What Is The Best Turkey Call For Beginners? (Complete Answer)

Which turkey calls are the easiest of use for a beginner? Depending on exactly what you want to use there is multiple calls of each type that are great for beginners. If I had to narrow it down to one call for a beginner I would go with the slate call. There are literally thousands of strikers out there to choose from on playing tunes with the slate call. For a beginner I would stick with a  (wood of your choice) closed tip striker. The key to calling on a slate call is the positioning in which you hold the striker.

How to hold the Striker and the Slate:

When you first pick up the striker hold it just as if it were a pen or pencil. Make sure your slate call has been properly sanded. A slick surface slate call (without being scuffed up) sounds like running your fingernails down your teachers chalk board. So make sure the call is properly sanded. When positioning your striker on the slate call tilt the striker towards the top of the call (away from you). When using your striker only about half of the tip will be used when making a call. The front half of the striker tip, which will be the half furthest from you is really all you will ever need to use. Holding a slate call in the correct way is crucial for that crisp sound that you will be looking for. Keeping the slate off the palm of your hands will allow you to achieve a better crisp sounding call. If the slate is positioned directly flat on your palm you will notice a much duller sound and will sound un-realistic. The goal is to cup your hands around the outer-ring of the call without allowing the bottom (pot) ever touching your hand. Proper conditioning on the surface of a slate call is imperative. Simply grab a piece of emery cloth and scratch the surface only in the same direction. Doing this will make it easier to acquire a different pitch. If you accidentally don’t go the same way when scuffing the surface don’t sweat it; the call will still sound good. With your striker in position and the proper hold on the call (conditioned surface), your ready to play!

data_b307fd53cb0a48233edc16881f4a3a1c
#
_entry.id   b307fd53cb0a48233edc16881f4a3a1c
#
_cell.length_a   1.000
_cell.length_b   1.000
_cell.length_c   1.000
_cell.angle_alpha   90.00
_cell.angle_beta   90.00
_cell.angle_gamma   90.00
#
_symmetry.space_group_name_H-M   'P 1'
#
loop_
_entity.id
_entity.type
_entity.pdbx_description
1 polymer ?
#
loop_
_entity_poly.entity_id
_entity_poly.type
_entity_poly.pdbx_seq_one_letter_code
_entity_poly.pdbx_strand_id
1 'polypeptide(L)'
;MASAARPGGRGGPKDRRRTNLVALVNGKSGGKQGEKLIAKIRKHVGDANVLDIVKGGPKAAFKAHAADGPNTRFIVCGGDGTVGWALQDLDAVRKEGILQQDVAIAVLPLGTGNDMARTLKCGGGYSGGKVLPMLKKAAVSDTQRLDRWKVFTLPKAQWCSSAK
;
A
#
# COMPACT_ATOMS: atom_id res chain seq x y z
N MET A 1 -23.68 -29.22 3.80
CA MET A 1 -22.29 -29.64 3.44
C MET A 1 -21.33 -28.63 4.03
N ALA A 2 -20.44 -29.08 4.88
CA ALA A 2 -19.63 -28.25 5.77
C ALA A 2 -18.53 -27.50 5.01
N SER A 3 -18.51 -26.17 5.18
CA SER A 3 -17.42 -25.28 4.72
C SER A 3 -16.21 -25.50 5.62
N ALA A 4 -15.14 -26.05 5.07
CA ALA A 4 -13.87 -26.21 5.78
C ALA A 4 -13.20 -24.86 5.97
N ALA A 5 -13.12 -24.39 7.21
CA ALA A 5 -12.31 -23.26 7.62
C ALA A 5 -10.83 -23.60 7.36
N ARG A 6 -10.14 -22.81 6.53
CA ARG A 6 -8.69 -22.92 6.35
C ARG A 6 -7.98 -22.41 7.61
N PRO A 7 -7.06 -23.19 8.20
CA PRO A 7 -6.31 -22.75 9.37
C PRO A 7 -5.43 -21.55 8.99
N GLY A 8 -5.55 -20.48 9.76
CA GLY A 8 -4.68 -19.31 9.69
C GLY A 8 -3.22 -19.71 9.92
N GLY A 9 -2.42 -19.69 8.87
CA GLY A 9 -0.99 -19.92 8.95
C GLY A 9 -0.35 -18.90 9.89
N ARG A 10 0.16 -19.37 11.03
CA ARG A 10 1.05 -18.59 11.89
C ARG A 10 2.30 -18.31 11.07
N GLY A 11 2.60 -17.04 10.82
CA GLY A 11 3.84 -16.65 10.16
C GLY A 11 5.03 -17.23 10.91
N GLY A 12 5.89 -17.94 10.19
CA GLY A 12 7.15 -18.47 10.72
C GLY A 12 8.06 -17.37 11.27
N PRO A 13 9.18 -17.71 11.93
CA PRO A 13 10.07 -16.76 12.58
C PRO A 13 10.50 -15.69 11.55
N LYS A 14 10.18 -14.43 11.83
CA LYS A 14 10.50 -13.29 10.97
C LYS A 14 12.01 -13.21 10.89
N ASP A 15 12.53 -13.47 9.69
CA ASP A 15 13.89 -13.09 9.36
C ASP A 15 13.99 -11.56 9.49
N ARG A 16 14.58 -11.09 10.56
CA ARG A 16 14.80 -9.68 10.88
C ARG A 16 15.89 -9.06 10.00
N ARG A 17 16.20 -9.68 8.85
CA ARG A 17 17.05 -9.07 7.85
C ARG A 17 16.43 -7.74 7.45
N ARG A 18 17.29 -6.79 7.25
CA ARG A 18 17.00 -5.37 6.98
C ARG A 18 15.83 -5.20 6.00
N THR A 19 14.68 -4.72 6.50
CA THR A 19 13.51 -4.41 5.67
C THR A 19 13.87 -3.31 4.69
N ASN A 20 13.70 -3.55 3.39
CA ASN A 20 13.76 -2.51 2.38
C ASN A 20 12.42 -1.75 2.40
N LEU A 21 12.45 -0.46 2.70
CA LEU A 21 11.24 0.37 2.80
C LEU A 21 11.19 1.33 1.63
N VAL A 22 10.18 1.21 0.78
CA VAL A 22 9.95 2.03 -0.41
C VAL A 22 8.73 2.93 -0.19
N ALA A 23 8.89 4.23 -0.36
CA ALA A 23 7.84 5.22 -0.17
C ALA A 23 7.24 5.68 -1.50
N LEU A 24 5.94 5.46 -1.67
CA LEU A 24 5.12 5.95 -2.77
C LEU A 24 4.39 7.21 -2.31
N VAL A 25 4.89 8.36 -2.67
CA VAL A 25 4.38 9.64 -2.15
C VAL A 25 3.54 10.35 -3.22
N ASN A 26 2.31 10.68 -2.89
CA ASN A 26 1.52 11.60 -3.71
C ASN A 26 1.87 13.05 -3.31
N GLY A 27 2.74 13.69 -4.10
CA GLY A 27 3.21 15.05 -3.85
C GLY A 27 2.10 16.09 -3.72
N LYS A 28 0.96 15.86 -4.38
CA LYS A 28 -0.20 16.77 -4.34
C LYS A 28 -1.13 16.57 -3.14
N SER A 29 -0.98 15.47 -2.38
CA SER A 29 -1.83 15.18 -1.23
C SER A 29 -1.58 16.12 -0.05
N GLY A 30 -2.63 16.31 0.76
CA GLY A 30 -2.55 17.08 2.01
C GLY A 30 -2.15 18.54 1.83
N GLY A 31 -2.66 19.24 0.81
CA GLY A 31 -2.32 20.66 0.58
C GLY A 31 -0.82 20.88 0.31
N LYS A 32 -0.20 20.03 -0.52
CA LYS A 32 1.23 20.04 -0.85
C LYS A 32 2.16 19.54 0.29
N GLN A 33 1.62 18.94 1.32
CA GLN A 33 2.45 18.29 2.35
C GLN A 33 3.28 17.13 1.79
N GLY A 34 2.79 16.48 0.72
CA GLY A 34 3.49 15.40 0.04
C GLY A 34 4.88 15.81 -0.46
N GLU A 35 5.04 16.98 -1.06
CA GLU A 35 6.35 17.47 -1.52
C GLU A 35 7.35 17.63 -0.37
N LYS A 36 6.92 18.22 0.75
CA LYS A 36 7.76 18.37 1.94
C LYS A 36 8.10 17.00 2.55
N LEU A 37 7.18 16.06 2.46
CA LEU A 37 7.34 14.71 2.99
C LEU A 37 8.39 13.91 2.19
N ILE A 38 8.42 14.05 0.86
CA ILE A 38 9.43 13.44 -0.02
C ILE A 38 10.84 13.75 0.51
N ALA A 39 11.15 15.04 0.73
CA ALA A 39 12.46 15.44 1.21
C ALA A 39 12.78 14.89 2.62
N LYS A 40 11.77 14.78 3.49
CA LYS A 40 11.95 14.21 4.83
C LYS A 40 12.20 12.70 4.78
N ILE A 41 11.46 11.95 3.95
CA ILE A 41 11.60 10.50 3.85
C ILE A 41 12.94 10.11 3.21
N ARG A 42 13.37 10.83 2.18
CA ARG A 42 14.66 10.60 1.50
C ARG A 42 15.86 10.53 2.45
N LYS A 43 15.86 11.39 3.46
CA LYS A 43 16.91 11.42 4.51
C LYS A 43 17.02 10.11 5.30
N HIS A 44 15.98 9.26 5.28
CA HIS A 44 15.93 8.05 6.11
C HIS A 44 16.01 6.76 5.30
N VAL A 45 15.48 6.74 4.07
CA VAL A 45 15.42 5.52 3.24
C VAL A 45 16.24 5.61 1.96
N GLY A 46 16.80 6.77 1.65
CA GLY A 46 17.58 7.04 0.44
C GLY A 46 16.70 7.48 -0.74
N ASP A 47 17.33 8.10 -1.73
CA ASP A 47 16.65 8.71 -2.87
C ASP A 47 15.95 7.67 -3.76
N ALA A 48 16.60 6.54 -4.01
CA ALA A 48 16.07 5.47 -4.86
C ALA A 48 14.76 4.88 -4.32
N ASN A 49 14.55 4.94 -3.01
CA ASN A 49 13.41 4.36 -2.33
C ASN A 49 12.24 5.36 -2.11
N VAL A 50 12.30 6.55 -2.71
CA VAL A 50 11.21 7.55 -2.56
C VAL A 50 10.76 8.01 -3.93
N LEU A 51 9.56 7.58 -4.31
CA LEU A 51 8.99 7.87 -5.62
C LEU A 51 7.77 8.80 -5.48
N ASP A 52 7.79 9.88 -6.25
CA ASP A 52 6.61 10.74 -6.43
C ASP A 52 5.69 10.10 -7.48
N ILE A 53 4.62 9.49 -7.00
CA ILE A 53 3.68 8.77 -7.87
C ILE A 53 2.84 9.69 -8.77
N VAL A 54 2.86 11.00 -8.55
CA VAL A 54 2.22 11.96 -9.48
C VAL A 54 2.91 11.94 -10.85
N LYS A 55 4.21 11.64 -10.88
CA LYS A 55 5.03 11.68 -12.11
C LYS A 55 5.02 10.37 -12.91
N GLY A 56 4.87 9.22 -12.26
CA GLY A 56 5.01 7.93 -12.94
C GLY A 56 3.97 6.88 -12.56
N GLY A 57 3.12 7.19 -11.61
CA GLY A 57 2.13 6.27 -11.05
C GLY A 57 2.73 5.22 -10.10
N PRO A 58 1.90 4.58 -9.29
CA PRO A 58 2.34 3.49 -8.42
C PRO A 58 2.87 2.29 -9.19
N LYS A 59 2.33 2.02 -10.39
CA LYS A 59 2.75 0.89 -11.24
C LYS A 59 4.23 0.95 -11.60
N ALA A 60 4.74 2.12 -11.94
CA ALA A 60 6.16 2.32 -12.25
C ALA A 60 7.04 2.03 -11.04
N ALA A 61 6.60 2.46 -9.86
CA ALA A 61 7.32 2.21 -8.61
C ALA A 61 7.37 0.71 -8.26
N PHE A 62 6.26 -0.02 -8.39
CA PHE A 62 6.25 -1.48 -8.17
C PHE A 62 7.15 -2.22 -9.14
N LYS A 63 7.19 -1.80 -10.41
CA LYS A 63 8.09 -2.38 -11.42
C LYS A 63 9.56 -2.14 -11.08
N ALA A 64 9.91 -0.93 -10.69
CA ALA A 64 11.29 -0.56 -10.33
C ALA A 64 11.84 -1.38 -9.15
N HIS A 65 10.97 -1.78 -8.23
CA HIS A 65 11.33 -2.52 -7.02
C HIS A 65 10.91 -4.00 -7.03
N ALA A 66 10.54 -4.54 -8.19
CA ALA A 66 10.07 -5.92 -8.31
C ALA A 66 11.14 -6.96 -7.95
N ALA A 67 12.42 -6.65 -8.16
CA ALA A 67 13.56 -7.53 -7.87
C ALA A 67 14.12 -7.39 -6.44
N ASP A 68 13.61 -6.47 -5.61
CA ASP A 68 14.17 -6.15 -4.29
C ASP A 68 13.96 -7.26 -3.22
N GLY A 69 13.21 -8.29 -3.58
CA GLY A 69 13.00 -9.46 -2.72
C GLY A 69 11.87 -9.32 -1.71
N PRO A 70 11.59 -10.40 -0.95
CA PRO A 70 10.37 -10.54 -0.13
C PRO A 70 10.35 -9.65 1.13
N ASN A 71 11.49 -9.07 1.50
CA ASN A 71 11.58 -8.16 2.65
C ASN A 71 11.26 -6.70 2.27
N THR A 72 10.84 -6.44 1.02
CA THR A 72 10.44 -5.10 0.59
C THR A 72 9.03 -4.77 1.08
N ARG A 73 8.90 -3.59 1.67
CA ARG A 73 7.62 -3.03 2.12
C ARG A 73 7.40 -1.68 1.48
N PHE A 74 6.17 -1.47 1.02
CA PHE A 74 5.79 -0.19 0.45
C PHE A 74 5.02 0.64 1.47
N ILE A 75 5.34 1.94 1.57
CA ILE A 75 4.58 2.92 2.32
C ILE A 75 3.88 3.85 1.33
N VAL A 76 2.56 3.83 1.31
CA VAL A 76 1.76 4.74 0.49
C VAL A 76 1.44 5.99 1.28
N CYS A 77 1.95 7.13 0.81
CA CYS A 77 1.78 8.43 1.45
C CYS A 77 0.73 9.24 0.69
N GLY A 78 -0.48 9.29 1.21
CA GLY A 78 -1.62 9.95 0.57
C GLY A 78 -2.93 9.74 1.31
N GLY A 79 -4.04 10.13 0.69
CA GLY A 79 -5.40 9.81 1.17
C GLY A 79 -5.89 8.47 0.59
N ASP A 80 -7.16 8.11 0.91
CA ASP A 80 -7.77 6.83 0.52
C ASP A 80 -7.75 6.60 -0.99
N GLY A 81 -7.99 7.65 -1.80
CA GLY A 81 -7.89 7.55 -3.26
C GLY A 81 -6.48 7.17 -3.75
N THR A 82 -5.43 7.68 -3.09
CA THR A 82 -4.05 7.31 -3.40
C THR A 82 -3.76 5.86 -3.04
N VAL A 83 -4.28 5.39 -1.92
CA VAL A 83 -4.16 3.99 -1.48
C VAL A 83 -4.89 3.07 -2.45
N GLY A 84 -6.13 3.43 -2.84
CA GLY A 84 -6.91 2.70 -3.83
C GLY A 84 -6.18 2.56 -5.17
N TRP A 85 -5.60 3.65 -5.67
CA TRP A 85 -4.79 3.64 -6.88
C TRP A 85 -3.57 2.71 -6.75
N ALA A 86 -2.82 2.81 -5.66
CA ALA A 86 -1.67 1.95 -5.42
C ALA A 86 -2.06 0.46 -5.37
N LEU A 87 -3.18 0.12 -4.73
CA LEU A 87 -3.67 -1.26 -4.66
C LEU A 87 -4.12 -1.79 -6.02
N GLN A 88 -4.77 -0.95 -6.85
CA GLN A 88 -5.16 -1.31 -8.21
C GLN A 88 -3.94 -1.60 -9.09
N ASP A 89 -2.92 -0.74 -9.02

Play the Beat:

There are several ways to make the sound of a turkey on a slate call, but I will give you what I feel is the best way to make the sounds of a hen turkey. Before trying to make a sound of turkey I recommend you try a couple things first to get the hang of how it works.  First, take the striker and lightly drag a line down the middle of the slate. You should notice the friction and  how it creates a sound. Some callers draw straight lines and keep repeating the process to make the sound of a hen turkey, but I feel this is not the most efficent way nor the best sounding. To achieve a yelp of a hen turkey, I draw some circles on the slate. Personally, I never take the striker off the slate when calling. Only half of that small circle i’m creating is making noise, but this helps keep the consistency of making the yelping of a hen turkey. Once you have the yelp mastered you can then proceed in to learning how to play all the other calls a turkey make. Purring, Clucking, Kee-Kee, are just several other calls that sound good on a slate call.

Practice makes perfect! It is always best to grab the ear of a veteran turkey hunter, and get input from them as far as what they use, and any tips for learning a new turkey call.

There is a widespread variety of slate calls out there and is really just up to you on which one you prefer thebest. Every caller has that favorite slate call that they think is the best slate made. It’s really just a matter of opinion on which slate call is best as there are all sorts of slate calls flooding the hunting market. For a beginner, I will stick to my guns and say the slate call is the best call for you starting out. The ease of use matched with the realistic sounds the call can produce is a must have in any turkey hunters arsenal.

This guest blog was written by Kyle Heuerman of Radical Outdoors. Team Radical  is a group of (cool) dudes that share their hunting and outdoor adventures via their video. Check them out at http://www.team-radical.com/.

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